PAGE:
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(Courtesy photo) A scene from "Linsanity," part of the 2013 Sundance Film Festival.
Sundance Review: ‘Linsanity’

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Documentary Premieres

*** (three stars)

It’s been almost a year since it began, but "Linsanity" lives on.

In the midst of Sundance’s world premiere of the documentary about basketball phenom Jeremy Lin, there’s footage of a February 2012 game between New York and Toronto. When Lin hits a three-pointer with 0.5 seconds remaining to win the game for the Knicks, the film festival audience broke into applause and cheers.

This is a story that is so Hollywood, if it weren’t true it would be laughed out of theaters. And filmmaker Evan Jackson Leong has made a very good documentary about a great story.

Great stories, as a matter of fact.

It’s a story of an underdog who makes good. A story of racism. A story of faith. A story of a down-to-his-last-chance basketball player who — after years of struggles — became an overnight sensation. And not just in the America, but around the world.

And, more than anything, the story of a nice guy who becomes a hero. The stories about him sleeping on the couch in somebody else’s apartment when he became a media superstar are true.

When Lin buys a $10 tabletop water fountain at a discount store, takes it home, sets it up and is delighted when it works, it’s unbelievably charming. As are the moments when he’s wrapped in a "Lion King" comforter or singing a song from "Aladdin."

There are darker moments. Unbelievably racist things being said to him. Racial taunts are chanted by fans at Ivy League schools when Lin played for Harvard. To all appearances, he wasn’t given chances other players would have gotten because the assumption was that Asians aren’t good basketball players. "I’ve always said, if I was black, I would have gotten a Division 1 scholarship," Lin says in the film.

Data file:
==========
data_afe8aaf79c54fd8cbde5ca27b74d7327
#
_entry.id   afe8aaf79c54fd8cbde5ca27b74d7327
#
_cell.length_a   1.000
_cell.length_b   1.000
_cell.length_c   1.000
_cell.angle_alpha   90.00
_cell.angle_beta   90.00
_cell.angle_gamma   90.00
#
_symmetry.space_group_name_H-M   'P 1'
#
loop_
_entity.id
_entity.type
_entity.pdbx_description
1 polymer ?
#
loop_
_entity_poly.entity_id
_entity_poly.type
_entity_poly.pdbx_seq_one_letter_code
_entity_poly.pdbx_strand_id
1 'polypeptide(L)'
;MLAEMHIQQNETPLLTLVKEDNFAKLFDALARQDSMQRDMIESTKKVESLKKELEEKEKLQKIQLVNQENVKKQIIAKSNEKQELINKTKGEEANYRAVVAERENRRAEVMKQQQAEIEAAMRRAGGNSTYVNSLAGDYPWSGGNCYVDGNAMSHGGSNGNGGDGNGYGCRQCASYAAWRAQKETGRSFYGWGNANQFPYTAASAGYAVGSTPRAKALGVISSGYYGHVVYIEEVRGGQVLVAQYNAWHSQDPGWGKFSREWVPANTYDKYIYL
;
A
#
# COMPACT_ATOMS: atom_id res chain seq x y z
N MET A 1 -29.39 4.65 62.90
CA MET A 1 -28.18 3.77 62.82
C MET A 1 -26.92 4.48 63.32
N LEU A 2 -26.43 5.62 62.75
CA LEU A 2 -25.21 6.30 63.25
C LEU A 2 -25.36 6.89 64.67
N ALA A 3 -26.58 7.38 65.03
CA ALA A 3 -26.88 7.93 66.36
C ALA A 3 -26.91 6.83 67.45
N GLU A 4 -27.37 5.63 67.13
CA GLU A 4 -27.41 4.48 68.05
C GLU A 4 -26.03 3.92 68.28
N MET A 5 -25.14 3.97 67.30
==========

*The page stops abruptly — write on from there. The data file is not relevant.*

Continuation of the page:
And, although he said it in an interview before he became a sensation, he didn’t say it with bitterness.

Leong’s documentary is a skillful mix of interviews, home movies, NBA film and candid moments. He hits on the issues of racism and Lin’s religious faith, but he doesn’t hit you over the head with them.

And how do you not love a movie in which Kobe Bryant is the villain? The Lakers star repeatedly told the press he’d never heard of Lin well after Linsanity began — until Lin helped the Knicks beat the Lakers.

In the documentary, Lin says he knew he’d be asked about that after the game. And he admits he planned to say, "Who the hell is Kobe Bryant?"

But then he thought — What would Jesus do? "And Jesus probably wouldn’t say that."

This is the feel-good movie of the festival. And the fact that it’s a real story is the most unbelievable thing about "Linsanity."

—Scott D. Pierce

"Linsanity" screens Tuesday, Jan. 22, 8:30 a.m. Library Center Theatre, Park City; Saturday, Jan. 26, 6 p.m., Temple Theatre, Park City; and Sunday Jan. 27, 6:30 p.m. Rose Wagner Performing Arts Center, Salt Lake City.

Copyright 2014 The Salt Lake Tribune. All rights reserved. This material may not be published, broadcast, rewritten or redistributed.

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